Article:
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Crossing extreme habitat boundaries: Jack-of-all-trades facilitates invasion but is eroded by adaptation to a master-of-one

Citation

Ord, Terry; Hundt, Peter (2020), Crossing extreme habitat boundaries: Jack-of-all-trades facilitates invasion but is eroded by adaptation to a master-of-one, Dryad, Dataset, https://doi.org/10.5061/dryad.rn8pk0p6r

Abstract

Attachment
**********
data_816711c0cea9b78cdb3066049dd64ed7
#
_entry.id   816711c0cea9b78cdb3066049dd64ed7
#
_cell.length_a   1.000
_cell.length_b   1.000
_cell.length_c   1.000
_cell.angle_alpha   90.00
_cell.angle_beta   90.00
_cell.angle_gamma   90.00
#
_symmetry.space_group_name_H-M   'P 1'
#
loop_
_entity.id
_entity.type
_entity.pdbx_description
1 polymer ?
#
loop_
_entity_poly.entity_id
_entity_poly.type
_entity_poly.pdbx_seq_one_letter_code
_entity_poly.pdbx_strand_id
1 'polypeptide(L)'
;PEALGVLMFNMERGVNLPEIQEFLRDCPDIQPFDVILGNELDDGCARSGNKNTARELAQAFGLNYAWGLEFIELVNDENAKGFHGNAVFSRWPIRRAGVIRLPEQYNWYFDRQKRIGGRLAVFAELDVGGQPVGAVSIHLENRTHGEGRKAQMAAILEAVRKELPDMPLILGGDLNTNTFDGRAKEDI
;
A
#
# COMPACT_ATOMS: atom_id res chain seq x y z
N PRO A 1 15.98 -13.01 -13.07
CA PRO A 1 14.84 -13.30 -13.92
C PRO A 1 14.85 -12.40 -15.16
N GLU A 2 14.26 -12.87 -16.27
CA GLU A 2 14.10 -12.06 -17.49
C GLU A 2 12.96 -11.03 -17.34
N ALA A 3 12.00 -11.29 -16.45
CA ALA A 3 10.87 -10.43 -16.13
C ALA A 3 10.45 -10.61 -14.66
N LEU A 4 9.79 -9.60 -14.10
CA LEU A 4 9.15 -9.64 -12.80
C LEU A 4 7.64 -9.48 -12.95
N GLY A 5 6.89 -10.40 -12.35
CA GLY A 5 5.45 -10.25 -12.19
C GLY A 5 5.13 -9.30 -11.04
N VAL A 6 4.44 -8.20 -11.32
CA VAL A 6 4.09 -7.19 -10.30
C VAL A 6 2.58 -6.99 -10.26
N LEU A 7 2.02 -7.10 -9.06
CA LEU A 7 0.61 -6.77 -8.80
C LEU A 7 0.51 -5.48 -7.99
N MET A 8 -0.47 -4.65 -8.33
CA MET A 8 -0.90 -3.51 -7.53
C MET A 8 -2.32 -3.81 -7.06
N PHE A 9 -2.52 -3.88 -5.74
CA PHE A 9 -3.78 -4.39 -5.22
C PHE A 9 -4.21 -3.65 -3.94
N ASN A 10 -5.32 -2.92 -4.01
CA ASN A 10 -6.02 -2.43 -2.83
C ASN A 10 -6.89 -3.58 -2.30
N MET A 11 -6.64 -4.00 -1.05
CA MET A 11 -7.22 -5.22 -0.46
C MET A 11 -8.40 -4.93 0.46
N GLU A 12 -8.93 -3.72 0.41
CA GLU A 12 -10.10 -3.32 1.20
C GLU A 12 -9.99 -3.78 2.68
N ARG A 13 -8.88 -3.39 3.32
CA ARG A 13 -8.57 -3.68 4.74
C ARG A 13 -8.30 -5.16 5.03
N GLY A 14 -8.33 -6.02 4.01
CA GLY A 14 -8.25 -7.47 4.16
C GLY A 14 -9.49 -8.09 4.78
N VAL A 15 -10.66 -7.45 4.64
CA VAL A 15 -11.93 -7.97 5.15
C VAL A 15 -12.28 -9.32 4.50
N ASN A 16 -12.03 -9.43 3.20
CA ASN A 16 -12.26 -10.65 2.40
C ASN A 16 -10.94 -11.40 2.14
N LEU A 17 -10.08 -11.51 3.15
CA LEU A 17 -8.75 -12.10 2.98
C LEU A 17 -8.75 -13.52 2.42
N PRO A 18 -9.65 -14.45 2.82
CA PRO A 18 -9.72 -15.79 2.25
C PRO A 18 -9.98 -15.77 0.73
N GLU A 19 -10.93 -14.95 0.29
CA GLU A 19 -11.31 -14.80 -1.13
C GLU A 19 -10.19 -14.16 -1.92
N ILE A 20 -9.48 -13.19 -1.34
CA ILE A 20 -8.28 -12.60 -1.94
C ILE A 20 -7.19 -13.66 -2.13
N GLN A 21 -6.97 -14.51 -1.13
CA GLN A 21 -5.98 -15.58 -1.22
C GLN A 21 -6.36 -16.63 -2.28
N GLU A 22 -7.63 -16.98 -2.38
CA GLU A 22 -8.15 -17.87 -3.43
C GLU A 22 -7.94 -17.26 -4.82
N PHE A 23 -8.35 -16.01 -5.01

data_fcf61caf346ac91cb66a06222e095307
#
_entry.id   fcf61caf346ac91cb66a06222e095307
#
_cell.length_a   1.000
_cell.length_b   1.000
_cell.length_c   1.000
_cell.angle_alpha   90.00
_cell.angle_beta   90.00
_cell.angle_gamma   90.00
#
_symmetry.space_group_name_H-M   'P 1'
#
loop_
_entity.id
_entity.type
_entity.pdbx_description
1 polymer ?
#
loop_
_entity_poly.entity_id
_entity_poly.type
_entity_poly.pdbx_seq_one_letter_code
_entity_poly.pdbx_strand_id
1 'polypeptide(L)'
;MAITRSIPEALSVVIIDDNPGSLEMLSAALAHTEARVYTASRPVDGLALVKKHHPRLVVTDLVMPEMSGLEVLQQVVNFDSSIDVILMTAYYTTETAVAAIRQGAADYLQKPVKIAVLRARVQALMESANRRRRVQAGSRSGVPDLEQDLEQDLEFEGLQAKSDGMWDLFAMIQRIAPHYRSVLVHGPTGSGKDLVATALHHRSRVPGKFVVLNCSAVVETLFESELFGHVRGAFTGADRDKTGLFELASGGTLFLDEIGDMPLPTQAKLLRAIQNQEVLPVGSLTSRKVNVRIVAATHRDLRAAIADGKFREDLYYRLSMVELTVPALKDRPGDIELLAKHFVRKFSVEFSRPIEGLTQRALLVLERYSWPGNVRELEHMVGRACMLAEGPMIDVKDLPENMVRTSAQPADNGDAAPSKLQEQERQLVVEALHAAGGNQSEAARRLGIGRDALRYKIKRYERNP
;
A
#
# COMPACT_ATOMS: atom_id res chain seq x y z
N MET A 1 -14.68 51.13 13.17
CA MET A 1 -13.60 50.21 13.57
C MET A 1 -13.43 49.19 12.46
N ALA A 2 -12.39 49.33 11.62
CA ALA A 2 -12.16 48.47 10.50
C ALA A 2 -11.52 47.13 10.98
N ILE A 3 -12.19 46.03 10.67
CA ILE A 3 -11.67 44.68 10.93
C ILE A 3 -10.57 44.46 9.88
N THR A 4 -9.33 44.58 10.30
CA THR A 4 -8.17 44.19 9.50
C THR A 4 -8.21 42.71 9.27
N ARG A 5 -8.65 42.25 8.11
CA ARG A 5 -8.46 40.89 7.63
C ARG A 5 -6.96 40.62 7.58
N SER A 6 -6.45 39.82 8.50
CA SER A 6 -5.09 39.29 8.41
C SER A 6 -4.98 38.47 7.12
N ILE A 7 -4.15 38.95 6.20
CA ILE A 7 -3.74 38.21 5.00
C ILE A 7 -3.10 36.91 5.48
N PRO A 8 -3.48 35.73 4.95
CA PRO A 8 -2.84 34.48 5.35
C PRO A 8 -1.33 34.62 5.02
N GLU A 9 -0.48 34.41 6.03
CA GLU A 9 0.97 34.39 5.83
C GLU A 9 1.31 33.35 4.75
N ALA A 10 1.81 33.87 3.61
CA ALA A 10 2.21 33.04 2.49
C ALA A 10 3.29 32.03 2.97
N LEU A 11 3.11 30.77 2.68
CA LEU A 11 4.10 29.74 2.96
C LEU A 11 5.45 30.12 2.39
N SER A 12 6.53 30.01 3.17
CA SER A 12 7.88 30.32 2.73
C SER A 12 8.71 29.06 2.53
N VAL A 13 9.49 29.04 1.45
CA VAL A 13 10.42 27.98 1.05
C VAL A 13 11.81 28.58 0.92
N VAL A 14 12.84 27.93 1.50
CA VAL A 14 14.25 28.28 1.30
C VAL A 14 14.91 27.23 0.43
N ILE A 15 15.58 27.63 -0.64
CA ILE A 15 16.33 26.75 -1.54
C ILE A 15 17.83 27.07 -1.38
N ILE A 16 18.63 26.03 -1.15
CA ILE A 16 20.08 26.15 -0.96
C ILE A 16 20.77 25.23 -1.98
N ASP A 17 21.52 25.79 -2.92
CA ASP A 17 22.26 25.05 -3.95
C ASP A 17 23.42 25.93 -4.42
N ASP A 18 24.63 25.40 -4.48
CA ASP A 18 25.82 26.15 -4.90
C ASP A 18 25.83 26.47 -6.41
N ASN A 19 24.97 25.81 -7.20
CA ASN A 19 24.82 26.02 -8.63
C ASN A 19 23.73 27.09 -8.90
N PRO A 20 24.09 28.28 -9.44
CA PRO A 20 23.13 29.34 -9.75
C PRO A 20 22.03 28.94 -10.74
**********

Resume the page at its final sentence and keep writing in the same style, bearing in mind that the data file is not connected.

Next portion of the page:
1. The invasion of new environments can be a key instigator of adaptive diversification, but the likelihood of such invasions succeeding can depend on the attributes of would-be invaders. Chief among these seems to be a generalist or ‘jack-off-all-trades’ phenotype. 2. Yet, despite the obvious link between habitat transitions and adaptation, we know surprisingly little about how phenotypes that might initially allow taxa to transition between habitats subsequently evolve or influence post-invasion differentiation. 3. We tested how a generalist phenotype of a broad diet and behavioral plasticity in marine blenny fishes has facilitated the repeated invasion of extreme environments—particularly land—and how the conditions post-invasion have impacted that generalist phenotype and associated trophic morphology. 4. Our data show that a wide diet and plasticity in being able to shift between environments freely has been instrumental in the progressive invasion of land by amphibious blennies. Once established, however, terrestrial blennies have experienced strong stabilising selection for a restricted diet, little to no plasticity and a highly specialised morphology. Instead of promoting diversification, the invasion of land appears to offer only a limited niche for survival, constraining descendent blennies to a specific adaptive phenotype. 5. While our study supports the view that generalism facilitates invasion and that habitat transitions instigate adaptation, it also shows a generalist strategy is not optimal for successful establishment and new environments may offer fewer (not more) opportunities for diversification. This has broad implications for how taxa might be expected to respond or adapt to abrupt environmental change more generally.